Liverpool lads get connected through takeover

Liverpool Boys High School students spent a fortnight learning things their own way – with a little help from the Opera House. Glenn Cullen reports.

Image: Students take a bow in the Liverpool Boys High School Takeover: A partnership with the Sydney Opera House. Photo: Maria Louise Boyadgis.

Letting kids take over the classroom may sound like a teacher’s nightmare, but for Liverpool Boys High school it has been a dream scenario that’s brought out the best in many of their students.

Returning for its second year following COVID disruptions, the school teamed up with the Sydney Opera House to ‘takeover’ the school for a period of two weeks.

Regular learning was put on hold as the students were tasked with coming up with their own activities.

In the event’s preamble, there were dinosaur puppets one day, parkour artists the next, Chinese dragon dancers and even a pop-up disco with drummers.

Ultimately, in the final two weeks of the actual takeover, the choice of curriculum lay with the 350 Year 7-10 students involved – but they had to identify what they would do each day, own the decision and make it happen. Teachers were onboard to facilitate.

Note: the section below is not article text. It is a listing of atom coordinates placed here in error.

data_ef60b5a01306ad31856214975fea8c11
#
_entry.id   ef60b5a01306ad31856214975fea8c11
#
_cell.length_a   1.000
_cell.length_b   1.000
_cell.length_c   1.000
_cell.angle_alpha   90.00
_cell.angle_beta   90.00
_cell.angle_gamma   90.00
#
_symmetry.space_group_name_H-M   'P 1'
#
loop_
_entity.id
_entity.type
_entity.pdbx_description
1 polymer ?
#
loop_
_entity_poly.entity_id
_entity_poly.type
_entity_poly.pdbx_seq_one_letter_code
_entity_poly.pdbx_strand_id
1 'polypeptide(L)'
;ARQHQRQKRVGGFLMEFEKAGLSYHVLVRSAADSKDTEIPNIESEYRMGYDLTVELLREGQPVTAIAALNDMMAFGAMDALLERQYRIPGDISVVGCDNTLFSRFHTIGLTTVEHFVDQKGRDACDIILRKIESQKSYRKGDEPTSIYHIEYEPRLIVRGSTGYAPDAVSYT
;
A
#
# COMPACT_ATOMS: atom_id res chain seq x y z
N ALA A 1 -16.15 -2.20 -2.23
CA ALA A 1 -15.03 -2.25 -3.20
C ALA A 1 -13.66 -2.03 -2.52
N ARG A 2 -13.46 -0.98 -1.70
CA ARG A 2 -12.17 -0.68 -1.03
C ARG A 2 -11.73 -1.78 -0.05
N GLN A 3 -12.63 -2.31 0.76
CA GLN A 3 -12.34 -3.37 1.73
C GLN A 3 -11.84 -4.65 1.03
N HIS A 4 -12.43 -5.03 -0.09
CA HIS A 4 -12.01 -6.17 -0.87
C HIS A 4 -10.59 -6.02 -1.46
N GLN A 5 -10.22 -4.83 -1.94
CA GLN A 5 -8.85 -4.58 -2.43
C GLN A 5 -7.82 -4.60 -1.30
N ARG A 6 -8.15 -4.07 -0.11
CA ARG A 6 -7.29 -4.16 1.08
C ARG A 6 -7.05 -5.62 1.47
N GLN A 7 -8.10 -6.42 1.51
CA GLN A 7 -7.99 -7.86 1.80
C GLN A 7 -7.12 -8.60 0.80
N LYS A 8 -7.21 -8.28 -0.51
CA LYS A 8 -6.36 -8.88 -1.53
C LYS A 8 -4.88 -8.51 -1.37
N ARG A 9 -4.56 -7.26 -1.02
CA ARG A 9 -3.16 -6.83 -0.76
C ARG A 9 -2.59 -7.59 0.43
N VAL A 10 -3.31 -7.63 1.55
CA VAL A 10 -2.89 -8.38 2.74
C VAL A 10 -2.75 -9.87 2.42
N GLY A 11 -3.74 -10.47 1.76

It concluded with a festival and open day on the last day of the takeover.

“For many kids, this was quite literally the best experience in their lives – ever,” Liverpool Boys High School Principal Michael Saxon said.

“A couple of the outcomes were around kids who really explored their creativity and having fun while creating engagements and connections with staff.

“But it was also about teachers learning to let go and letting their students take control of the learning.

“We’ve achieved a fair bit of that; and now the challenge is for teachers to bring that back into the classroom.”

Image: Getting a new perspective on the Liverpool Boys High School Takeover. Photo: Maria Louise Boyadgis.

Frank Newman, Creative Learning Specialist at the Opera House said the project was getting discussed up to CEO level in the organisation and takeovers had become something of a theme off the back of the Liverpool Boys High School experiment.

“It’s never a one-way street; we always learn so much from the schools we work with,” Mr Newman said.

“The idea of a takeover is now spreading into everything we do and we’re all learning that If you take big risks, you can get big rewards.”

For Liverpool Boys High School there has also been some practical implications around the takeover.

“This year our suspension data is way down and our sense of belonging and pride in the school and connectedness of kids with staff is way up,” Mr Saxon said.

“You sense that; I have been here 15 years and you know these things.”

The challenge now for the school is where to go with another potential takeover, but one thing is clear – the students will be up for it.

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